Earlier this week, an interview with Lynn Helms has been getting a lot of attention. This was the interview in which he mentioned that at least 35,000 more wells would be drilled in the Bakken, and one should expect an additional eight to sixteen wells per spacing unit.

There was another component to that interview, or maybe there was another interview, but regardless, Lynn Helms also talked about the expense of the wells, particularly fracking costs. But what caught my eye (as an eternal optimist, inappropriately exuberant about the Bakken, I overlook the costs) was the effectiveness of drilling these days. Look at what Helms had to say:
Drillers are finishing wells at a rate of eight daily, up from less than one a day five years ago, ...

The time needed to drill a well has dropped by two-thirds since 2007 to 20 days, ...

... the "enormous efficiency increase" is due in part to the increased use of diamond-tipped bits and the growing number of so-called walking drill rigs. Those machines are capable of moving between well sites on hydraulic feet without having to be disassembled.
With eight wells on a well pad and zip fracks, one can imagine eight short laterals in record time replacing eight long laterals become the standard for some operators. 

What You Will Be Discussing Thursday Morning; Whiting Has Another Gusher -- 13 Days To Drill; Fifteen (15) New Permits; BR with Two Great Wells;

Jobless Claims
The Economy

"There's still a 100 percent chance the world heads into recession," according to Marc Faber ...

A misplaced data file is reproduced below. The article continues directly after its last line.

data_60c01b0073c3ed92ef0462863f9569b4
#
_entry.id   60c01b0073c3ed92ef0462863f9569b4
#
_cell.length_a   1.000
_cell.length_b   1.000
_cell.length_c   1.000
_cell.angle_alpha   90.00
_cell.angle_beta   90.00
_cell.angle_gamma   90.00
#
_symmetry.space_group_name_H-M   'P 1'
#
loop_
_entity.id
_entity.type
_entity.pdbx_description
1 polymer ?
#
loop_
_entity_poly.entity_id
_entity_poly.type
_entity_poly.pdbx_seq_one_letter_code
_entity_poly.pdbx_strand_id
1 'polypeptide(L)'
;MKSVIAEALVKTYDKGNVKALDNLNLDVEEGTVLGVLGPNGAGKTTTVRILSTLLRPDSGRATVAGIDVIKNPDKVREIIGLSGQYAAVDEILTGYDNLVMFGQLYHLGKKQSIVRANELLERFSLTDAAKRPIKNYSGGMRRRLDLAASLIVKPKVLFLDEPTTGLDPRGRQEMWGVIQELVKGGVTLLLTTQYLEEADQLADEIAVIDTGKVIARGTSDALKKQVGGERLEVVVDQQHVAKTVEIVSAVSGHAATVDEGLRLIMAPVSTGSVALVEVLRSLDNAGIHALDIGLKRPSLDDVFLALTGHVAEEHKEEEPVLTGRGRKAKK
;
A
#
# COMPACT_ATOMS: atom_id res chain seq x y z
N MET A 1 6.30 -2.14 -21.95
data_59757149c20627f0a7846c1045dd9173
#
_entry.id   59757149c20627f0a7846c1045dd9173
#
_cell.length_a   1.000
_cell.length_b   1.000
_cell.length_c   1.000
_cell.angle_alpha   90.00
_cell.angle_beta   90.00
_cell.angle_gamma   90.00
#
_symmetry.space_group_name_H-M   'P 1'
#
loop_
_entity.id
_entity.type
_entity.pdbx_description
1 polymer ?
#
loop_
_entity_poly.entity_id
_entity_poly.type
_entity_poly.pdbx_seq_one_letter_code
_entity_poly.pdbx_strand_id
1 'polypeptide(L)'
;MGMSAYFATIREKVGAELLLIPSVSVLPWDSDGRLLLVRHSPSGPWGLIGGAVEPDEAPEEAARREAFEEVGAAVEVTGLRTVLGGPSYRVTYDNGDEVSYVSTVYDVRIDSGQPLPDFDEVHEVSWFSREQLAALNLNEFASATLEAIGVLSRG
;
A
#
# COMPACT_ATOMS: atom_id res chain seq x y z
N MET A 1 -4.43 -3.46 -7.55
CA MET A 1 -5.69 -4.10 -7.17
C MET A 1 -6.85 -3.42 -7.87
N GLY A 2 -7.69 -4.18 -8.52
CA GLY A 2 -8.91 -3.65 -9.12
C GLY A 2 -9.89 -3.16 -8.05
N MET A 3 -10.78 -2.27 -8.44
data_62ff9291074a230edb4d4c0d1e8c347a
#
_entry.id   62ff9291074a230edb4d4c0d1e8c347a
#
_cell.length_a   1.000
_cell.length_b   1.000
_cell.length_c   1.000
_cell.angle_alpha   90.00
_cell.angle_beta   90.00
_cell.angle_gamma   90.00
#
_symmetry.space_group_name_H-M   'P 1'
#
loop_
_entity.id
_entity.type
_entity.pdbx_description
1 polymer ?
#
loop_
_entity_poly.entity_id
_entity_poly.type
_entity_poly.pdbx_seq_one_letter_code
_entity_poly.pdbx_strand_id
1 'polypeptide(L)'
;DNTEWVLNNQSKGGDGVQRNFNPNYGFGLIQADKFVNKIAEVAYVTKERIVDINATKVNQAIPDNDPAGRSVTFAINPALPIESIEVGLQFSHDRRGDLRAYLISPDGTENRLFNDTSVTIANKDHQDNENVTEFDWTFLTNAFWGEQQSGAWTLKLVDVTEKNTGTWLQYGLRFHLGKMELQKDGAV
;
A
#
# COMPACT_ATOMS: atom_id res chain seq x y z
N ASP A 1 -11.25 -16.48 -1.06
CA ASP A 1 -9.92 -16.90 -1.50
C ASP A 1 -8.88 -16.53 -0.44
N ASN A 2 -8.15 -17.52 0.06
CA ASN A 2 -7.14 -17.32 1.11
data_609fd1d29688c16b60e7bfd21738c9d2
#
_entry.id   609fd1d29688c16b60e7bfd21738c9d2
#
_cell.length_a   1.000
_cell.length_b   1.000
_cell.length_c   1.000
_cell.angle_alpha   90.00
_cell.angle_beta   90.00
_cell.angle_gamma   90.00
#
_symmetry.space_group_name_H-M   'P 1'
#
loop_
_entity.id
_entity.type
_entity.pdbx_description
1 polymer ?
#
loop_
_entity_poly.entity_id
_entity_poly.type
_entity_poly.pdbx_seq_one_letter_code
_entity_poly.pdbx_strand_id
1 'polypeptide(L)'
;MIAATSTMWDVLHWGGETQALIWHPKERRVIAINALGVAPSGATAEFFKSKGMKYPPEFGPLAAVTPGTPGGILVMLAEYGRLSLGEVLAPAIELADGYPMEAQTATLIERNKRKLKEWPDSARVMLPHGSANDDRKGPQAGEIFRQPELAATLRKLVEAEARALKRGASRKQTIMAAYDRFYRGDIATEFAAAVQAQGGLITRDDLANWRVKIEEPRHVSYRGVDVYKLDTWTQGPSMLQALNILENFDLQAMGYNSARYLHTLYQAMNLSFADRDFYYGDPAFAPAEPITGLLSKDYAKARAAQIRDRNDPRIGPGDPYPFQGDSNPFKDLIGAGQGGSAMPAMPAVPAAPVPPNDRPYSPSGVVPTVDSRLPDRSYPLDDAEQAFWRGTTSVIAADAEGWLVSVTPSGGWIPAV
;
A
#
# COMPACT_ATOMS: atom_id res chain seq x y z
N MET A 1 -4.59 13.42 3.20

I don't know how one says there's "a 100 percent change that something is going to happen. That's not a "chance." That's a certainty. Oh, well. Semantics. He said this last autumn; apparently there is no "time frame." The prediction appears to be open-ended.

Oil futures

Approaching $100, 7:45 a.m. Pacific Daylight Time, August 23, 2012. By the end of the day, the price dropped over a dollar, and closed in the $97 range.

Bakken Daily Operations Report

Active rigs now down to 190 189, down from 191 yesterday, and 190 this morning; this is a new "low" as we start going down the curve. My hunch: we level off at 175 rigs in North Dakota.

Wells coming off confidential list today, Thursday:
  • 20840, 3,376, Whiting, Maki 41-33XH, Sanish, t2/12; cum 113K 6/12; middle Bakken; 30 stages; 2.6 million pounds; all sand; spudded November 28, vertical total depth on December 4 (6 days); total depth for the lateral reached December 12 (8 days later): 13 days from spud! Gas shows were reported as being very high at times.
  • 20934, drl, Petro-Hunt, Anderson 152-96-35C-26-3H, Clear Creek, s2/12;